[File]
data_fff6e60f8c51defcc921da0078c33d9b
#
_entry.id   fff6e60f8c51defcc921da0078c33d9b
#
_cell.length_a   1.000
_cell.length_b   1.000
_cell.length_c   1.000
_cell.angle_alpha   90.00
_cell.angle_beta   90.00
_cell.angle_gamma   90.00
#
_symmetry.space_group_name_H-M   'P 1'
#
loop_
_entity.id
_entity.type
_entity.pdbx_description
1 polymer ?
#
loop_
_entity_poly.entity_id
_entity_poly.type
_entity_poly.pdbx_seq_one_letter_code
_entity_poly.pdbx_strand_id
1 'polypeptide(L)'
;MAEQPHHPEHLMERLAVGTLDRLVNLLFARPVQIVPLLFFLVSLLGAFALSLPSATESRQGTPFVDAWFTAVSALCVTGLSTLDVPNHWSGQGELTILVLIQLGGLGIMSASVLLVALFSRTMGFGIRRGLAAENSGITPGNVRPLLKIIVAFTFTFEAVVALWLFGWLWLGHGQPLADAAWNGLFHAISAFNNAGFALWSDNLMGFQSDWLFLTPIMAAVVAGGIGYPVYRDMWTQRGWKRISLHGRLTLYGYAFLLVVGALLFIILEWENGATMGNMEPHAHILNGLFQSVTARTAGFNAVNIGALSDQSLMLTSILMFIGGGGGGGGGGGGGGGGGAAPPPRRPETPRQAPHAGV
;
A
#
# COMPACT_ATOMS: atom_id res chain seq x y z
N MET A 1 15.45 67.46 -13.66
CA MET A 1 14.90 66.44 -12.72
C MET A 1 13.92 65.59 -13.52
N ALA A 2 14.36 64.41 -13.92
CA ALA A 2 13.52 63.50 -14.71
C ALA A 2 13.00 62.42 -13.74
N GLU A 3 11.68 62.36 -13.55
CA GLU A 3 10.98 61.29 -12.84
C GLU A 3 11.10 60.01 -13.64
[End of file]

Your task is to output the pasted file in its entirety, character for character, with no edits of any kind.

data_fff6e60f8c51defcc921da0078c33d9b
#
_entry.id   fff6e60f8c51defcc921da0078c33d9b
#
_cell.length_a   1.000
_cell.length_b   1.000
_cell.length_c   1.000
_cell.angle_alpha   90.00
_cell.angle_beta   90.00
_cell.angle_gamma   90.00
#
_symmetry.space_group_name_H-M   'P 1'
#
loop_
_entity.id
_entity.type
_entity.pdbx_description
1 polymer ?
#
loop_
_entity_poly.entity_id
_entity_poly.type
_entity_poly.pdbx_seq_one_letter_code
_entity_poly.pdbx_strand_id
1 'polypeptide(L)'
;MAEQPHHPEHLMERLAVGTLDRLVNLLFARPVQIVPLLFFLVSLLGAFALSLPSATESRQGTPFVDAWFTAVSALCVTGLSTLDVPNHWSGQGELTILVLIQLGGLGIMSASVLLVALFSRTMGFGIRRGLAAENSGITPGNVRPLLKIIVAFTFTFEAVVALWLFGWLWLGHGQPLADAAWNGLFHAISAFNNAGFALWSDNLMGFQSDWLFLTPIMAAVVAGGIGYPVYRDMWTQRGWKRISLHGRLTLYGYAFLLVVGALLFIILEWENGATMGNMEPHAHILNGLFQSVTARTAGFNAVNIGALSDQSLMLTSILMFIGGGGGGGGGGGGGGGGGAAPPPRRPETPRQAPHAGV
;
A
#
# COMPACT_ATOMS: atom_id res chain seq x y z
N MET A 1 15.45 67.46 -13.66
CA MET A 1 14.90 66.44 -12.72
C MET A 1 13.92 65.59 -13.52
N ALA A 2 14.36 64.41 -13.92
CA ALA A 2 13.52 63.50 -14.71
C ALA A 2 13.00 62.42 -13.74
N GLU A 3 11.68 62.36 -13.55
CA GLU A 3 10.98 61.29 -12.84
C GLU A 3 11.10 60.01 -13.64